Understanding Pediatric Peripheral IV Injury Prevalence and Reporting

Peripheral intravenous (PIV) therapy is used widely in hospitalized patients. Based on data from 2019 to 2021, Lucile Packard Children’s Hospital (LPCH) places about 9,500 Neo/Ped PIVs in pediatric patients annually. While it is known that injuries associated with fluids leaking into the tissue surrounding the IV (infiltrations and extravasations) are fairly common for pediatric patients, the prevalence of these injuries at LPCH is currently not well understood. These injuries can range in severity from minor swelling to serious tissue damage, sometimes requiring surgery or otherwise increasing length of stay.

Our high level objective was to use data on PIV placements and reported PIV injuries to understand current practice and recommend changes to institutional practice in order to reduce the prevalence and severity of pediatric PIV injuries.

Specific Aims:

  1. Process, clean, and visualize current iCare and EPIC data on PIV placements and injuries to understand PIV injury prevalence and other risk factors like length of stay and PIV duration
  2. Develop and distribute a survey to nurses to understand current practice around PIV access and injuries
  3. Connect PIV placement and injury data to hospital patient demographics data to understand demographic risk factors for PIV injury

Key conclusions:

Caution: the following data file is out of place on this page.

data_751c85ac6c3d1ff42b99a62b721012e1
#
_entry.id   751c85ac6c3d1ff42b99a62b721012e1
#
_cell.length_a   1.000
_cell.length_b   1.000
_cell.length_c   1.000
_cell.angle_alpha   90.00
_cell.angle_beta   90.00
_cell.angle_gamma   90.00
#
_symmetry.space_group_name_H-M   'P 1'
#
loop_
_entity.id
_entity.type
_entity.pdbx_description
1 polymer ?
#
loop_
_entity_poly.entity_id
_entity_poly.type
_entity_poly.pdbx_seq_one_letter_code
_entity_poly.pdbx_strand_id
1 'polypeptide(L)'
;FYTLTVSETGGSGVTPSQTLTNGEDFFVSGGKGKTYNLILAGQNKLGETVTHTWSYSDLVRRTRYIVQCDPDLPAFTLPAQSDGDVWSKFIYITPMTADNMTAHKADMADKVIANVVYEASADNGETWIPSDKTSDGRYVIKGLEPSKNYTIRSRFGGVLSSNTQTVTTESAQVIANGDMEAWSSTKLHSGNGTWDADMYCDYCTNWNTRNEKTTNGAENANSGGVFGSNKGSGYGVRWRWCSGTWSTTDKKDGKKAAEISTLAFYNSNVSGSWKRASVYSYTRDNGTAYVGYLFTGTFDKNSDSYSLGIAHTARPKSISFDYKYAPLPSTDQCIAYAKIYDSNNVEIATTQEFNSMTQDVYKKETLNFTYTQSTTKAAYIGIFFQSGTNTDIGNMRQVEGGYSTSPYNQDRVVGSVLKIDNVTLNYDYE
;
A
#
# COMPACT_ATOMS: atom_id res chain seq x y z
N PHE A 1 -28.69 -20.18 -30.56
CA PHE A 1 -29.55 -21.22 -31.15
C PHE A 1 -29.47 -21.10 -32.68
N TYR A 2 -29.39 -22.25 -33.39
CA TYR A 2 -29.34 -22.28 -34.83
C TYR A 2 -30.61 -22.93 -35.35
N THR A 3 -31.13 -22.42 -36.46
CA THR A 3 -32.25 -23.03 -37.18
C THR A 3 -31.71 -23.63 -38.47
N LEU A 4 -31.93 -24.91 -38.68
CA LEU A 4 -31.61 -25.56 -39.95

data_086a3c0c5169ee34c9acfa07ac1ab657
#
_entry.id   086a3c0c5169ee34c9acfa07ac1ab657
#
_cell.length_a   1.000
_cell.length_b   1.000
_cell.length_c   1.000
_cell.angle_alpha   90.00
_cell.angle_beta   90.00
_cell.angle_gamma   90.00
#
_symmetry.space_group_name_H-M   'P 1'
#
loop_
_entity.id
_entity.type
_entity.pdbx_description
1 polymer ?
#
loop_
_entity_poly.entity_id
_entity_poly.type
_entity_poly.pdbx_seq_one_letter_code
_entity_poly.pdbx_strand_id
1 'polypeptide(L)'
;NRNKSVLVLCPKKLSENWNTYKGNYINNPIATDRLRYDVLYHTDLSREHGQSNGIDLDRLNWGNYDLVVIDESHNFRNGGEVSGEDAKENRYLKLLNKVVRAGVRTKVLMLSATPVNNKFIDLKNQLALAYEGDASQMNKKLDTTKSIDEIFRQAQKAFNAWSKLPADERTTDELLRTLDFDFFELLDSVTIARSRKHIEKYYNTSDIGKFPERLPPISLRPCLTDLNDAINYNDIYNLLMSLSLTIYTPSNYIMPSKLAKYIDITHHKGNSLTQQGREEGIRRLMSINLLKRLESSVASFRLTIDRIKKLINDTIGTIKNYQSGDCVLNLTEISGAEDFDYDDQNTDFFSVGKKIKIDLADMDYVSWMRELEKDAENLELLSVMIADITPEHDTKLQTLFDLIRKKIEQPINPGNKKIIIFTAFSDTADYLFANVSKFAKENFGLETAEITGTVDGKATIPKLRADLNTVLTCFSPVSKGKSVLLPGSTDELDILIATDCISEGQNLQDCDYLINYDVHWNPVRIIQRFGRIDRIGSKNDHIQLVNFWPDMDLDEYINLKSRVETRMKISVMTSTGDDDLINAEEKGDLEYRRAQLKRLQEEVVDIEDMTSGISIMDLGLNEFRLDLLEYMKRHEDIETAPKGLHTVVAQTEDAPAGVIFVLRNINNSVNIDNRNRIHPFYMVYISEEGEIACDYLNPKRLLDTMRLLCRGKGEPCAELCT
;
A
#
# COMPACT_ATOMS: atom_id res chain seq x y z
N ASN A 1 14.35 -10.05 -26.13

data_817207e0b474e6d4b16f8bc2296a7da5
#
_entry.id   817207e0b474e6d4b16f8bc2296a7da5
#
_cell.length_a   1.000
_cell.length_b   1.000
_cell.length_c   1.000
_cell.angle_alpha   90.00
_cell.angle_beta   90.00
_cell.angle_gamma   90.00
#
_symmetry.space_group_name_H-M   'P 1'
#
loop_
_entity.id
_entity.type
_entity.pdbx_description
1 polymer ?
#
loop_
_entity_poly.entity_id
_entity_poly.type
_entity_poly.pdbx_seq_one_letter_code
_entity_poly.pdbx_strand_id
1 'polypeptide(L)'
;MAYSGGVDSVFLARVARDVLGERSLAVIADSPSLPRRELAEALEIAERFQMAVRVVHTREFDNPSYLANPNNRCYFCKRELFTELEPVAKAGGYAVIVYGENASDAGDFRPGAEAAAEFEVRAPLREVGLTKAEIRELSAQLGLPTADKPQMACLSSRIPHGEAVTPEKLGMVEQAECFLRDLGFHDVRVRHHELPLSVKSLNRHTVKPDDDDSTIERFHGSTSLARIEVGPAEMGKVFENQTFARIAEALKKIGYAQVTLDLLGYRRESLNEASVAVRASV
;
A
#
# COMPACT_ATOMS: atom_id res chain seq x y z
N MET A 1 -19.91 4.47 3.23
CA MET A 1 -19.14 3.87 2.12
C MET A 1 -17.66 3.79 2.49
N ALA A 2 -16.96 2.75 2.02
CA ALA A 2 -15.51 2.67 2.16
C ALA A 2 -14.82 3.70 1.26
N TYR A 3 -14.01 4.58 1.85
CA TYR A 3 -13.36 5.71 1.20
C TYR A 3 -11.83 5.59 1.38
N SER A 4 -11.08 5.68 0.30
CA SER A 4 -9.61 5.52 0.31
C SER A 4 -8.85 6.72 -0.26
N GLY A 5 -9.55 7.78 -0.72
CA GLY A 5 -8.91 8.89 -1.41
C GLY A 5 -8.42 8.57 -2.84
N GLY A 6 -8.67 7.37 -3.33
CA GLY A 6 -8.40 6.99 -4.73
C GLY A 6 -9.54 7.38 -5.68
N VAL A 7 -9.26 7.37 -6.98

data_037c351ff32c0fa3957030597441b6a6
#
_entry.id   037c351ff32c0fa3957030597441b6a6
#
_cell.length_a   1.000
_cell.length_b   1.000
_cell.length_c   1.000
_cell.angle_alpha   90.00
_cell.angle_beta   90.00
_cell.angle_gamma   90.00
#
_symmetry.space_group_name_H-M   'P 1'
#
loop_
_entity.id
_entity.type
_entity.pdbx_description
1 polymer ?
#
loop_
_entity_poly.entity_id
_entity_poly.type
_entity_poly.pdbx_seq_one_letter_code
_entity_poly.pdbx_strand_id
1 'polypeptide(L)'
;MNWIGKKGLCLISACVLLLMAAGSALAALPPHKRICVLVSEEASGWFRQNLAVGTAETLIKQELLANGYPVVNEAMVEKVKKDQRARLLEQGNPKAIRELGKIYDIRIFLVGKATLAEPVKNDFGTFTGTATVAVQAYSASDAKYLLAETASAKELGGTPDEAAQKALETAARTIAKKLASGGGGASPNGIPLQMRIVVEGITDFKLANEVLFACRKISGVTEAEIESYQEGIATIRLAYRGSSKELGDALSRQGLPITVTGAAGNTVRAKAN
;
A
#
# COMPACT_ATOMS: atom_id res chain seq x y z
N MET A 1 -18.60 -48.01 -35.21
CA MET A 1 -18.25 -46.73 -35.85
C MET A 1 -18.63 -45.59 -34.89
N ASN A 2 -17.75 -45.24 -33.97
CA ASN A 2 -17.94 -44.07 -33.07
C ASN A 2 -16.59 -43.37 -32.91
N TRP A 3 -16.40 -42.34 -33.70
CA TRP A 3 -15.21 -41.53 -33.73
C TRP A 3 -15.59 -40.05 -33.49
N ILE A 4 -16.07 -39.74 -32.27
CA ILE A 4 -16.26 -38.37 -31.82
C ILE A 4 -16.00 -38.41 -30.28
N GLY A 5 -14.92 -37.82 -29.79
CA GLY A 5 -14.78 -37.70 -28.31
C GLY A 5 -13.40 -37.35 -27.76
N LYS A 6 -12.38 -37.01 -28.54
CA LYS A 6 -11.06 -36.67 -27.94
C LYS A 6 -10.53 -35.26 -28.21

Based on injuries reported in the iCare system, the pediatric PIV injury occurrence rate across all patients at LPCH appears to be about 2%. In particular, patients under the age of 10 are at a higher risk of PIV injury according to iCare data. Patients with a primary language other than English, Spanish, or Mandarin also seem to have higher PIV injury occurrence.

Using the iCare report summaries, we also determined what actions were taken by providers after discovering a PIV injury. For over 90% of cases, the IV infusion was stopped and the IV removed. However, an antidote was only given in about 12% of cases.

Patients with a PIV injury also had a median stay length of 11 days, over twice the median stay length of all pediatric patients with a PIV. However, the duration of a PIV was similar for both populations, with a 46 hour median PIV duration for patients with a PIV injury compared to 43.7 hour median PIV duration for all pediatric patients with a PIV.

We also developed a nurse survey with our sponsors, with questions about current practice for PIV insertion as well as reporting and treating injuries. Our survey has over 190 responses currently, and will close towards the end of the quarter for response analysis.

Next steps:

  1. Analyze nurse survey data to better understand current practice around PIV access and injuries
  2. Develop a series of recommendations to improve current access and injury reporting practices in order to reduce PIV injury prevalence and severity
  3. Collaborate with IS and sponsors to develop a dashboard for PIV injury prevalence
  4. Build a predictive model to identify patients at high risk for PIV injuries in order and to predict how long a line should remain in a patient

Amelia Traylor

MS Candidate in Mechanical Engineering

Aron Nunez

BS and MS Candidate in Management Science and Engineering

Armando Martinez

MS Candidate in Management Science and Engineering

David Scheinker

Founder & Director, SURF Stanford Medicine